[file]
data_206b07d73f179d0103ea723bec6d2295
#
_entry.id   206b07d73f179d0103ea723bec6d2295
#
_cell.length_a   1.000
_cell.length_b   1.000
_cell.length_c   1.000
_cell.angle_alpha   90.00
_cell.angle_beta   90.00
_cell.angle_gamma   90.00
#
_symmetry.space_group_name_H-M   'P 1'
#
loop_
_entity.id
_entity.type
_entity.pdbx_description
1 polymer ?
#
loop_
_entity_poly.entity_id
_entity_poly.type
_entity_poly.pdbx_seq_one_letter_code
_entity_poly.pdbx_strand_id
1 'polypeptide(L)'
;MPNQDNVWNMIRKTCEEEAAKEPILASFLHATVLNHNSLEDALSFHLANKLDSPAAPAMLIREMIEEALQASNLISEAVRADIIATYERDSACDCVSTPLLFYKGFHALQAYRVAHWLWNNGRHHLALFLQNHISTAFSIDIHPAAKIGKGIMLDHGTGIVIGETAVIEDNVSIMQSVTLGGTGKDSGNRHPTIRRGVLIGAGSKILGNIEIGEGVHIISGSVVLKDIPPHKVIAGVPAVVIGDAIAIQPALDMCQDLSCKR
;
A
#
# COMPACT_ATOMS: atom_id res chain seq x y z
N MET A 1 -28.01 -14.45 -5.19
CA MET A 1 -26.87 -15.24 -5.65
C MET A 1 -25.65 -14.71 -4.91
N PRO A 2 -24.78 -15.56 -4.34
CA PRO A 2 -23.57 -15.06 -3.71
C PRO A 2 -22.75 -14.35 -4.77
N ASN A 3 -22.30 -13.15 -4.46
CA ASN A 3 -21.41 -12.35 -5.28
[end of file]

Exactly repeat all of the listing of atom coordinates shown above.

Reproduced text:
data_206b07d73f179d0103ea723bec6d2295
#
_entry.id   206b07d73f179d0103ea723bec6d2295
#
_cell.length_a   1.000
_cell.length_b   1.000
_cell.length_c   1.000
_cell.angle_alpha   90.00
_cell.angle_beta   90.00
_cell.angle_gamma   90.00
#
_symmetry.space_group_name_H-M   'P 1'
#
loop_
_entity.id
_entity.type
_entity.pdbx_description
1 polymer ?
#
loop_
_entity_poly.entity_id
_entity_poly.type
_entity_poly.pdbx_seq_one_letter_code
_entity_poly.pdbx_strand_id
1 'polypeptide(L)'
;MPNQDNVWNMIRKTCEEEAAKEPILASFLHATVLNHNSLEDALSFHLANKLDSPAAPAMLIREMIEEALQASNLISEAVRADIIATYERDSACDCVSTPLLFYKGFHALQAYRVAHWLWNNGRHHLALFLQNHISTAFSIDIHPAAKIGKGIMLDHGTGIVIGETAVIEDNVSIMQSVTLGGTGKDSGNRHPTIRRGVLIGAGSKILGNIEIGEGVHIISGSVVLKDIPPHKVIAGVPAVVIGDAIAIQPALDMCQDLSCKR
;
A
#
# COMPACT_ATOMS: atom_id res chain seq x y z
N MET A 1 -28.01 -14.45 -5.19
CA MET A 1 -26.87 -15.24 -5.65
C MET A 1 -25.65 -14.71 -4.91
N PRO A 2 -24.78 -15.56 -4.34
CA PRO A 2 -23.57 -15.06 -3.71
C PRO A 2 -22.75 -14.35 -4.77
N ASN A 3 -22.30 -13.15 -4.46
CA ASN A 3 -21.41 -12.35 -5.28